Self Improvement / Healthy Living, Self Improvement / Healthy Living, Uncategorized

4 Ways to Spice Up Vegan Date Night

vegan date nightAre you vegan/vegetarian?

Could your date night use some spicing up?

Then keep reading…

“How come we never go out anymore?” My girlfriend, Emily, asked, for the third week in a row. It was a rhetorical question, something not to be answered immediately, if at all. But she was right, we never went out anymore.

When we had started dating years ago, the question of “What do we you want to do tonight?” seemed like one that needn’t be asked; because we were always on some type of adventure: hiking, sailing, cooking classes, ghost tours, etc. But as the weeks, months and years of our relationship carried on, our dates began to dwindle. Before we knew it, routine engulfed us and weeks and months would pass without even the casual dinner and a movie. Eventually, we had decided to try the all too typical approach of weekly “date night,” but even that, after years, came to a standstill. Television became our life and each night was a rerun: we made dinner, watched repeats of Seinfeld, and then slept. We were on the precipice of the worst thing that could happen in any relationship: boredom.

Time and time again we tried to implement the infamous “date night,” but it never seemed to stick, things had always felt too forced, too contrived. And both of us being vegan certainly didn’t help. In fact, as we finally talked it through one night, we realized that it was only after we had become vegans that we had started to have trouble with our weekly “date night.”

After we had both become vegan suddenly even dinner and a movie seemed like a chore:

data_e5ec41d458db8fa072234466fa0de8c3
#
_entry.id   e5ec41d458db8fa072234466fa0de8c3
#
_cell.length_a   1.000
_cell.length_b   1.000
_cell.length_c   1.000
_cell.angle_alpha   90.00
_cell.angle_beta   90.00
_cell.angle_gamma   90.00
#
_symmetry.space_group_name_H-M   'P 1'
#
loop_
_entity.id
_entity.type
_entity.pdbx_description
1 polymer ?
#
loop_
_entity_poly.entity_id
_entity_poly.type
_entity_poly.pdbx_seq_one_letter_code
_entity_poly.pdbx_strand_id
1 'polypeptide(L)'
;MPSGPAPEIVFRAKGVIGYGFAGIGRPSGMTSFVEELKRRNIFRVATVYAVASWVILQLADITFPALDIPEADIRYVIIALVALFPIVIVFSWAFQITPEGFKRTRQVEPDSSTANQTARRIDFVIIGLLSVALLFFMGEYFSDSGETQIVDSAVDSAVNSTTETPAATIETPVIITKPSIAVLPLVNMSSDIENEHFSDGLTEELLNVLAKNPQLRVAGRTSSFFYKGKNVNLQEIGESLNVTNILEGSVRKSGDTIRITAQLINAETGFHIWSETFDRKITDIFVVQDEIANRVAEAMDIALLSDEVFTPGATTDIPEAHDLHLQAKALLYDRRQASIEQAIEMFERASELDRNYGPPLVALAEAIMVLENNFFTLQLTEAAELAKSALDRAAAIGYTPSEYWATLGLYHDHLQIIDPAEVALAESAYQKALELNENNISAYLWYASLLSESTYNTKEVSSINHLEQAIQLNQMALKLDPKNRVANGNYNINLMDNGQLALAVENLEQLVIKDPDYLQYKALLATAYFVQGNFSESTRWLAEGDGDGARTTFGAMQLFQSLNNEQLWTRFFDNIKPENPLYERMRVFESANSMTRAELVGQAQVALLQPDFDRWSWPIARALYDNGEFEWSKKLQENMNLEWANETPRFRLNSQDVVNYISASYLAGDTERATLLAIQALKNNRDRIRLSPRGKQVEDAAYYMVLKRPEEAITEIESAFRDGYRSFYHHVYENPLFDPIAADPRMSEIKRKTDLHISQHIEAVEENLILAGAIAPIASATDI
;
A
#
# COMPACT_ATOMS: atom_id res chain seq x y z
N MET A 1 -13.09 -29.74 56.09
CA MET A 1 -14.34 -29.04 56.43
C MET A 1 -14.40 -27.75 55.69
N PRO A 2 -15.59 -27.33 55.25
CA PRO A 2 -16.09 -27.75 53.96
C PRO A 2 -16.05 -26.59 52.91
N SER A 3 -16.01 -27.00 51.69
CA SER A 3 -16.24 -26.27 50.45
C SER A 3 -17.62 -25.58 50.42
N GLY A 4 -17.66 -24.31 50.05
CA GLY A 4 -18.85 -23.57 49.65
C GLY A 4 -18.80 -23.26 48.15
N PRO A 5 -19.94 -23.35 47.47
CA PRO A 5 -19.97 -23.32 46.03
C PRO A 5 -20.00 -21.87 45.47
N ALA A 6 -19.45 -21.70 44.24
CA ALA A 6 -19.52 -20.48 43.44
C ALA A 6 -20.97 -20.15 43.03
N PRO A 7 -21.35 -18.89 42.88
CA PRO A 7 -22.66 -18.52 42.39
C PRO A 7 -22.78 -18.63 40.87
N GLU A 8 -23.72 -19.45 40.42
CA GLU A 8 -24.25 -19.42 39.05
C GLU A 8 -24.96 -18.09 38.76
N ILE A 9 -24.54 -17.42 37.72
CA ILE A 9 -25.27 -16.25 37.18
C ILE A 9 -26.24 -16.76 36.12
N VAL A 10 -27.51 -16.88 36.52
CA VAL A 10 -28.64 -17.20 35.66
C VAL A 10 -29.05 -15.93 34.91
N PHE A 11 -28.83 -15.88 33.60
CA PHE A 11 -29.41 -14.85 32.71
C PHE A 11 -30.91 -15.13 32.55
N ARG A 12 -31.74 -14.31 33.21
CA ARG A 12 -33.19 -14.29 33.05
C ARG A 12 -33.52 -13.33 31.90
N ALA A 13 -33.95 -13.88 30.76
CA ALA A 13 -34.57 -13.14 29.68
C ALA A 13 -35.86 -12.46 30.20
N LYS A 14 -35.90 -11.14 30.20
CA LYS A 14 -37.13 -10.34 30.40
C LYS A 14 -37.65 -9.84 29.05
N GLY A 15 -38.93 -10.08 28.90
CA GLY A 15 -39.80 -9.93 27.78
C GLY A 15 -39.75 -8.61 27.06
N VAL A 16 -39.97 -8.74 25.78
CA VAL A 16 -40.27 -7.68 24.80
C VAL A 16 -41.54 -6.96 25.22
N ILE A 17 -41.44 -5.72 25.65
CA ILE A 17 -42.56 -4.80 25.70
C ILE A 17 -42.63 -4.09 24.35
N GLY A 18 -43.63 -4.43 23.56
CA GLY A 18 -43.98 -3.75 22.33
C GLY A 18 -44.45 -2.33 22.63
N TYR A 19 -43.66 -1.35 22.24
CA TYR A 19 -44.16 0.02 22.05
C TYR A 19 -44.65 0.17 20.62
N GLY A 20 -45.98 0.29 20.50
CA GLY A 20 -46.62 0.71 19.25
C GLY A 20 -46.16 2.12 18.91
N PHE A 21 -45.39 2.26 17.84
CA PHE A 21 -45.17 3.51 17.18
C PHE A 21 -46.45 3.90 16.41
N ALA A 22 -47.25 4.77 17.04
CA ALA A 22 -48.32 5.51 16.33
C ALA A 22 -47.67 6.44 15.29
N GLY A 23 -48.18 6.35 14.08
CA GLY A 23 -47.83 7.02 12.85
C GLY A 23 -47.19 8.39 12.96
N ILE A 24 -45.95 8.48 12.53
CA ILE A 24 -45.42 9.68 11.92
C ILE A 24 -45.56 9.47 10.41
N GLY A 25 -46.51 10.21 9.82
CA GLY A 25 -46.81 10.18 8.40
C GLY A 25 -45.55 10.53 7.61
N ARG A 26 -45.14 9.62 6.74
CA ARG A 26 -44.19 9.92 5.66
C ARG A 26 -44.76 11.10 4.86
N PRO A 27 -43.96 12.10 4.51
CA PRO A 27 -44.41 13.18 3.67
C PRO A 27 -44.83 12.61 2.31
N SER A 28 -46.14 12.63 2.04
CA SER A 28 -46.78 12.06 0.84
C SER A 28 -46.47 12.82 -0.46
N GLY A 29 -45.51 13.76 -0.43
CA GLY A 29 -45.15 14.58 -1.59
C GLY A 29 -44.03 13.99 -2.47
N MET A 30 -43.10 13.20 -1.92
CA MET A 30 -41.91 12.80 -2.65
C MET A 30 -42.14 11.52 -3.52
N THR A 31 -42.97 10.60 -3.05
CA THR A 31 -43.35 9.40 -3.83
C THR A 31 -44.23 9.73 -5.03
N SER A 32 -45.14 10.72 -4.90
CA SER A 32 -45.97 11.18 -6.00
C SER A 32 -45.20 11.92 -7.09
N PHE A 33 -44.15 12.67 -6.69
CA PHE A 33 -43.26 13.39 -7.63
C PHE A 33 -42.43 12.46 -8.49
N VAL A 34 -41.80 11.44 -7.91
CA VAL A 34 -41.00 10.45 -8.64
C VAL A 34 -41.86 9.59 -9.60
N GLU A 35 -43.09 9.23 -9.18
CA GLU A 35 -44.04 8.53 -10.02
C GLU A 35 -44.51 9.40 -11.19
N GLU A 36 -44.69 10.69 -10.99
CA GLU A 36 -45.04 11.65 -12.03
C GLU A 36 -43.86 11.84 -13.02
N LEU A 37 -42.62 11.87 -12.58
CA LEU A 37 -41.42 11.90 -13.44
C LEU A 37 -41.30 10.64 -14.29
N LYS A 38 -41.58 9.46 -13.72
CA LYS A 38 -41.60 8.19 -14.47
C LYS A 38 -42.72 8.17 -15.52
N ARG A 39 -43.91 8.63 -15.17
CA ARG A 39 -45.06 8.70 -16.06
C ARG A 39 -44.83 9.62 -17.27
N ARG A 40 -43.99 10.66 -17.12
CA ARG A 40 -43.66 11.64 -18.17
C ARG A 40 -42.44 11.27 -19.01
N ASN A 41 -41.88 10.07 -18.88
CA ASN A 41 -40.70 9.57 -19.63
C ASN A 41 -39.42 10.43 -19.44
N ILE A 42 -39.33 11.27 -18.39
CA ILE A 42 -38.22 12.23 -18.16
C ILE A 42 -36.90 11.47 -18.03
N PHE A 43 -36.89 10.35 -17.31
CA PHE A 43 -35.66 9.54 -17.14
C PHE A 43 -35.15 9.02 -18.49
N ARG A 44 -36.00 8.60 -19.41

“Did you check out that restaurant, are they vegan friendly?” “Yes. I checked online, everything looked fine.” “Well, call ahead anyways to double check.” “Ok. I called. They’ve got a special vegan menu: we can get either pasta or salad.” “That’s it? Oh God. Let’s just stay home…”

“There’s this new great Vegan restaurant opening…but its ninety minutes away. Do you still want to go?”

“Do you want to go see a movie?” “I hate that movie theatre all I can smell is butter when we’re there.”

For a long time we tried to consolidate the idea of being vegans and being able to have a fun, easy date night. We fought, we laughed, we cried and then finally, after days and weeks and months of bad date nights, we came up with an unbeatable plan for unforgettable vegan date nights.

What we’ve learned:

1) Save up. Instead of forcing ourselves to go out once a week for “date night,” we realized that it can be better to plan just one really special date night per month, something that we could really look forward to. No one looks forward to dinner and a movie every week—especially if you’re vegan and your restaurants are severely limited.   And since dinner and a movie once a week can certainly add up. Instead, save up that money and use it all on one special date night. Do something out of the ordinary. Something a little more expensive—since you saved all your date night money for one night instead of four. Go to a spa together. Go to the theatre. Or mine and Emily’s favorite: Drive to that really great vegan restaurant that’s two hours away and stay at a nice bed and breakfast for the night. It’s better to have one unforgettable date night per month than four forgettable ones.